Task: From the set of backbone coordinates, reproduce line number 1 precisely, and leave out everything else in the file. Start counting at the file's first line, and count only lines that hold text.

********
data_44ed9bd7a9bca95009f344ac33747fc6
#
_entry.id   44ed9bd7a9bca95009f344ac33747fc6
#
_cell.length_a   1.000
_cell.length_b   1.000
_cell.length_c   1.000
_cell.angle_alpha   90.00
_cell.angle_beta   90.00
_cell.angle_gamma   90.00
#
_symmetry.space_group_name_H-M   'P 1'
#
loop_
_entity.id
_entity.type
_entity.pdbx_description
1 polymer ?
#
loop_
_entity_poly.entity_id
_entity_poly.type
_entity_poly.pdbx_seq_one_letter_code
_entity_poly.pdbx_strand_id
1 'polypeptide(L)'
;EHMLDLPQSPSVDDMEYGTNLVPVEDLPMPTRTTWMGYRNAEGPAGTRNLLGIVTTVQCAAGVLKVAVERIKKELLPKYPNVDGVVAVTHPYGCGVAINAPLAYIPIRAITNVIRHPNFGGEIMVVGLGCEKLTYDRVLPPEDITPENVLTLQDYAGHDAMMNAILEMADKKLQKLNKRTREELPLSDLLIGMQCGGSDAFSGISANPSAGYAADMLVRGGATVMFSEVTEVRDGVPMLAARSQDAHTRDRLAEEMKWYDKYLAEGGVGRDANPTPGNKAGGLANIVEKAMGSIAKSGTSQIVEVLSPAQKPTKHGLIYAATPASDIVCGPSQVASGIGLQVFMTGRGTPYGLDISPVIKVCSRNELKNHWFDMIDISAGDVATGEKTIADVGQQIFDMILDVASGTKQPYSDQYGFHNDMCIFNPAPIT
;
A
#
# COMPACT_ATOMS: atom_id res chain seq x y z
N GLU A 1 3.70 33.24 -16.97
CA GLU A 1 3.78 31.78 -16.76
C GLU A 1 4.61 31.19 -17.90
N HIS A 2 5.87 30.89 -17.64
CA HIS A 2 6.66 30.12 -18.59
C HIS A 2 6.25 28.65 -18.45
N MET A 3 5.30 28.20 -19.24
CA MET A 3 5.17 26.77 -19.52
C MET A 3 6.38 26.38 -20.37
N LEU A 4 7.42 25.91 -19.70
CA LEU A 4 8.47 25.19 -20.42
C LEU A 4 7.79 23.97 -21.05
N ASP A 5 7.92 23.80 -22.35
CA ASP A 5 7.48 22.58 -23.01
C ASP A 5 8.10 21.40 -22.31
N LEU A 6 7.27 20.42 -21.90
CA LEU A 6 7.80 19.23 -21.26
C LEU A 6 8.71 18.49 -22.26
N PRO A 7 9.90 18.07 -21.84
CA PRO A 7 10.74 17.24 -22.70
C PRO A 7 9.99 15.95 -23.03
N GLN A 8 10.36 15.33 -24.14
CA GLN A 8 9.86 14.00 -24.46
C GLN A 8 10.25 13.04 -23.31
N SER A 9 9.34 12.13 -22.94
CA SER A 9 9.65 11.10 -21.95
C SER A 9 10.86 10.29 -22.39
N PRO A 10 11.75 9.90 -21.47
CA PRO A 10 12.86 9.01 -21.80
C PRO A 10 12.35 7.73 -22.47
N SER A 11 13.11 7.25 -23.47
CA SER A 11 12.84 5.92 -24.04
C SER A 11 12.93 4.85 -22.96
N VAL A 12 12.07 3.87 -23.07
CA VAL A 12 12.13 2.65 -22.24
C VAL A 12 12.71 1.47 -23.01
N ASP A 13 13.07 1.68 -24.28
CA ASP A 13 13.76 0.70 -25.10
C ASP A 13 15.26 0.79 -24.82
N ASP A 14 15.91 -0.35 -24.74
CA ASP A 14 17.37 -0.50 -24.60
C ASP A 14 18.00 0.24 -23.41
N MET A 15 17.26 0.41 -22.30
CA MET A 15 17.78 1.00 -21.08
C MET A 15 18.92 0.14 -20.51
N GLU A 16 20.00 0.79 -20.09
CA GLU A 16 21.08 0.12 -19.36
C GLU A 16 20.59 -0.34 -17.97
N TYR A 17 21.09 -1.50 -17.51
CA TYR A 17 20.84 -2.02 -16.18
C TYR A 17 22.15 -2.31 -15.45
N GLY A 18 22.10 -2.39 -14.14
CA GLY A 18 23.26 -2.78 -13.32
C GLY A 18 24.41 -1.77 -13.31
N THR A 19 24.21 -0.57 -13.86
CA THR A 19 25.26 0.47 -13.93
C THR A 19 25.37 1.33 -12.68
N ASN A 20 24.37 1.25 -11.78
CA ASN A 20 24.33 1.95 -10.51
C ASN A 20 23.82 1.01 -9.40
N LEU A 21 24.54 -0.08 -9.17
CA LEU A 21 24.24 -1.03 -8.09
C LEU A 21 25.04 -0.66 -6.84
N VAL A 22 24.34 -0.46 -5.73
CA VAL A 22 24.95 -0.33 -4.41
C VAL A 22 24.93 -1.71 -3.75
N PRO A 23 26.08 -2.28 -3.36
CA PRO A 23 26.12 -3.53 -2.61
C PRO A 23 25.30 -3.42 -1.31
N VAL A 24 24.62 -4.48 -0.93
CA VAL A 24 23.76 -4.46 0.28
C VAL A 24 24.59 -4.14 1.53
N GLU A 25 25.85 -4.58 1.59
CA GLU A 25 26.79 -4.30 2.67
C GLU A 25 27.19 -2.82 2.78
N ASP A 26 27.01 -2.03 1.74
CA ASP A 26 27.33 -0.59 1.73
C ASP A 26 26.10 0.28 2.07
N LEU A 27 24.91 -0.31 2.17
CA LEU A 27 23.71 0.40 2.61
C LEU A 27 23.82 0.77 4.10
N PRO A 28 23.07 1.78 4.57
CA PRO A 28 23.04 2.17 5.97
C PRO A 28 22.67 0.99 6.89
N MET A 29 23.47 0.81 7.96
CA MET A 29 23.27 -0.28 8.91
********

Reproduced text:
data_44ed9bd7a9bca95009f344ac33747fc6